SASKATOON – The education funding allocated in last month’s 2023-24 provincial budget will not be enough to maintain the current operations of Saskatchewan’s 27 school boards, which are now uncovering the local financial implications.
“The reality of this budget is becoming much more alarming as the detailed analysis happens,” said Jaimie Smith-Windsor, president of the Saskatchewan School Boards Association (SSBA), a non-partisan organization representing all boards in the province. “The funding for school operations falls short on many fronts.”
Furthermore, the way the government presented the numbers on budget day is misleading to the public, said Smith-Windsor. The $49.4 million, or 2.5 per cent, operating-grant increase announced in March was a comparison to 2022-23 budget-day figures, not to the actual amount divisions received last year.
At least $35.5 million of that is not actually new. That includes $20 million allocated in July 2022 for inflationary increases that was included in school divisions’ 2022-23 budgets, as well as $15.5 million provided in December for enrolment increases that had exceeded projections by 3,840 students.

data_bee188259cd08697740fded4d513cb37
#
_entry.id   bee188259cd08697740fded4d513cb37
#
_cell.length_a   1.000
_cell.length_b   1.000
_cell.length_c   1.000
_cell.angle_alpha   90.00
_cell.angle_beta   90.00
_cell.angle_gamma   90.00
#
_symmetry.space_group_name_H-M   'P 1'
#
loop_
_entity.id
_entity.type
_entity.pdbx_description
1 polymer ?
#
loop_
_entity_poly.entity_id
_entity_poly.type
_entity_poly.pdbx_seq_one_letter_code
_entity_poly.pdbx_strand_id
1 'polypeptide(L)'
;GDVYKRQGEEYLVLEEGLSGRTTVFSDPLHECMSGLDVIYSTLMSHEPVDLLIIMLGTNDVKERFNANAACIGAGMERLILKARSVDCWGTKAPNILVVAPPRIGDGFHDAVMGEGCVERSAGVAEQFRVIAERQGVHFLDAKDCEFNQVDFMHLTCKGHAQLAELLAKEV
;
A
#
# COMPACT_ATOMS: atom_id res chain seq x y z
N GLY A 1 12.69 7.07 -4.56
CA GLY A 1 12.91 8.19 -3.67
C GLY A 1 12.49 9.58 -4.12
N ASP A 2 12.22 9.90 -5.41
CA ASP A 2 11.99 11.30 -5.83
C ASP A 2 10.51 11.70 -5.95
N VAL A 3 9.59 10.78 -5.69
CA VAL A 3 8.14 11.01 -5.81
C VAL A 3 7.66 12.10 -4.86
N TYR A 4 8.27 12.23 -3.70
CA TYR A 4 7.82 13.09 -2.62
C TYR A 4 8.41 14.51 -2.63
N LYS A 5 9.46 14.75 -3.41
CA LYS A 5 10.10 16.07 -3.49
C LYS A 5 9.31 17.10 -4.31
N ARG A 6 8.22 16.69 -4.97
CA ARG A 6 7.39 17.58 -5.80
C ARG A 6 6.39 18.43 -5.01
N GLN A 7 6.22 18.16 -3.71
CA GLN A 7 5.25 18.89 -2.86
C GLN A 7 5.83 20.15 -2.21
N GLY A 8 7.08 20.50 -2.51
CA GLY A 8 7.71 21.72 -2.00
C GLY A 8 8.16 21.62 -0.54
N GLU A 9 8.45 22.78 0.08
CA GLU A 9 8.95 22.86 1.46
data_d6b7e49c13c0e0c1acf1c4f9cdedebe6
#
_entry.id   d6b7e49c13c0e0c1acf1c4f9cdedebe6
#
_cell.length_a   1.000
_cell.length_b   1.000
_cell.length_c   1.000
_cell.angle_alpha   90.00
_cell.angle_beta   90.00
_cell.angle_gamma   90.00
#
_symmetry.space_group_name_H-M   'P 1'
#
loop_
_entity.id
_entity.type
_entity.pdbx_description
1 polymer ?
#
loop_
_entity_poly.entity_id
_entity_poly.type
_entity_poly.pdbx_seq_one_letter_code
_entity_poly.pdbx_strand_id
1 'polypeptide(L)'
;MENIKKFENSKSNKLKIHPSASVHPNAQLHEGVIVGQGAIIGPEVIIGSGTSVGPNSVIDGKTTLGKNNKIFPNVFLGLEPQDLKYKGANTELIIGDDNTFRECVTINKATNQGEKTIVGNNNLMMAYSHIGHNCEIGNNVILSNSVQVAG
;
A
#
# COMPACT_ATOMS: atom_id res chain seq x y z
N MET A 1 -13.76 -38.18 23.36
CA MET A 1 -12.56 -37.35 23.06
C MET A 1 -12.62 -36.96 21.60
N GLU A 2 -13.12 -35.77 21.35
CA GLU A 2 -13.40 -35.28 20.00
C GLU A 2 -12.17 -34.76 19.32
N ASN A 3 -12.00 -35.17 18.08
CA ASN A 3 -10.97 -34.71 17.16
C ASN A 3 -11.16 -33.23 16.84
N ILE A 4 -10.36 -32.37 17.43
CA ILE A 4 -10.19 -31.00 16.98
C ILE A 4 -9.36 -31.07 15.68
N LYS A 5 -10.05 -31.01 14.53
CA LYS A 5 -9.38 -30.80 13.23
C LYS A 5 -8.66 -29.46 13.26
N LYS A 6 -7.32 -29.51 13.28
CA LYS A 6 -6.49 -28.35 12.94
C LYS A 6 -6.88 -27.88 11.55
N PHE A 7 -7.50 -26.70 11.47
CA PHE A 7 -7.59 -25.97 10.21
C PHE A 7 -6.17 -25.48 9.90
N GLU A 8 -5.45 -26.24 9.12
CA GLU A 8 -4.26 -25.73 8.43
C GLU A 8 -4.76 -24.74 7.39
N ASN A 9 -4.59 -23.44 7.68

“It is an irresponsible misrepresentation to frame these dollars announced last year as being part of an increase,” said Smith-Windsor. “The funding of education with public money should, at the very least, be transparent and easily understood, whether the news is good or bad. The public needs to be engaged in the bigger conversation about the value of education and the investment we put into it.”
The remaining $13.9 million equals an increase of just 0.7 per cent for 2023-24. This falls short of what is needed to maintain the status quo, with boards facing increasing costs in many areas.
These include support staff collective agreements; teacher salary increments and local agreement costs; statutory benefit increases and other payroll-related costs; and fuel, insurance and utility increases. Additional factors include other general inflation, unprecedented enrolment growth and the continuing need for specialized programming.
Preliminary estimates suggest funding shortfalls will be of a magnitude of multiple tens of millions. In the coming weeks, school boards need to consider options that might include staffing and programming cuts.
“Boards have been advocating for adequate and sustainable funding for a long time and our ability to deliver services to students has been eroded in recent years,” said Smith-Windsor. “With significant surplus revenues and the development of a new Provincial Education Plan, boards expected better investment in Saskatchewan’s future from this budget.”